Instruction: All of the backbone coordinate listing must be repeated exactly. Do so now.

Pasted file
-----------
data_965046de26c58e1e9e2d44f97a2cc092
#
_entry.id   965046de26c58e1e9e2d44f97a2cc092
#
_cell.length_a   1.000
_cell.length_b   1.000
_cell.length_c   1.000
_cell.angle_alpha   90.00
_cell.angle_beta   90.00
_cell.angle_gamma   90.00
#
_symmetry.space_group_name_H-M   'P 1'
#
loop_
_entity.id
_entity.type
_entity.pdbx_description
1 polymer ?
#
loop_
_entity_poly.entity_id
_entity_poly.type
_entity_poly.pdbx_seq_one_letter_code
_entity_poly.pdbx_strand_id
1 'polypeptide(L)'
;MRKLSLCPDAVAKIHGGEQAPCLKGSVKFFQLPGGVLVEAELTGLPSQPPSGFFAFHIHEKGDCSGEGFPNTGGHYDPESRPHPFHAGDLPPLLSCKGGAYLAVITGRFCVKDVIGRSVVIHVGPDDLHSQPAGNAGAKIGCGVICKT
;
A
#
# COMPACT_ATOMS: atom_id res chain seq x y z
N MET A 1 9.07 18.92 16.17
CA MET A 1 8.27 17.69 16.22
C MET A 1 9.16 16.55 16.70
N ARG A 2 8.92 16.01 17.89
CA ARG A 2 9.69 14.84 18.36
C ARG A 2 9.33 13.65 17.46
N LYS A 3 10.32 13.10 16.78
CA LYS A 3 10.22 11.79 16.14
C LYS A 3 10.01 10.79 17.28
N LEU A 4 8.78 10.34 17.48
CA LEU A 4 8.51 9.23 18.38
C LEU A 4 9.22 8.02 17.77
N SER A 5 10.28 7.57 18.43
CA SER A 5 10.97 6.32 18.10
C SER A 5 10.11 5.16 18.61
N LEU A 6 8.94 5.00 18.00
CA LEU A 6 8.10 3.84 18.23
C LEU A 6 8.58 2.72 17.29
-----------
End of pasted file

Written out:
data_965046de26c58e1e9e2d44f97a2cc092
#
_entry.id   965046de26c58e1e9e2d44f97a2cc092
#
_cell.length_a   1.000
_cell.length_b   1.000
_cell.length_c   1.000
_cell.angle_alpha   90.00
_cell.angle_beta   90.00
_cell.angle_gamma   90.00
#
_symmetry.space_group_name_H-M   'P 1'
#
loop_
_entity.id
_entity.type
_entity.pdbx_description
1 polymer ?
#
loop_
_entity_poly.entity_id
_entity_poly.type
_entity_poly.pdbx_seq_one_letter_code
_entity_poly.pdbx_strand_id
1 'polypeptide(L)'
;MRKLSLCPDAVAKIHGGEQAPCLKGSVKFFQLPGGVLVEAELTGLPSQPPSGFFAFHIHEKGDCSGEGFPNTGGHYDPESRPHPFHAGDLPPLLSCKGGAYLAVITGRFCVKDVIGRSVVIHVGPDDLHSQPAGNAGAKIGCGVICKT
;
A
#
# COMPACT_ATOMS: atom_id res chain seq x y z
N MET A 1 9.07 18.92 16.17
CA MET A 1 8.27 17.69 16.22
C MET A 1 9.16 16.55 16.70
N ARG A 2 8.92 16.01 17.89
CA ARG A 2 9.69 14.84 18.36
C ARG A 2 9.33 13.65 17.46
N LYS A 3 10.32 13.10 16.78
CA LYS A 3 10.22 11.79 16.14
C LYS A 3 10.01 10.79 17.28
N LEU A 4 8.78 10.34 17.48
CA LEU A 4 8.51 9.23 18.38
C LEU A 4 9.22 8.02 17.77
N SER A 5 10.28 7.57 18.43
CA SER A 5 10.97 6.32 18.10
C SER A 5 10.11 5.16 18.61
N LEU A 6 8.94 5.00 18.00
CA LEU A 6 8.10 3.84 18.23
C LEU A 6 8.58 2.72 17.29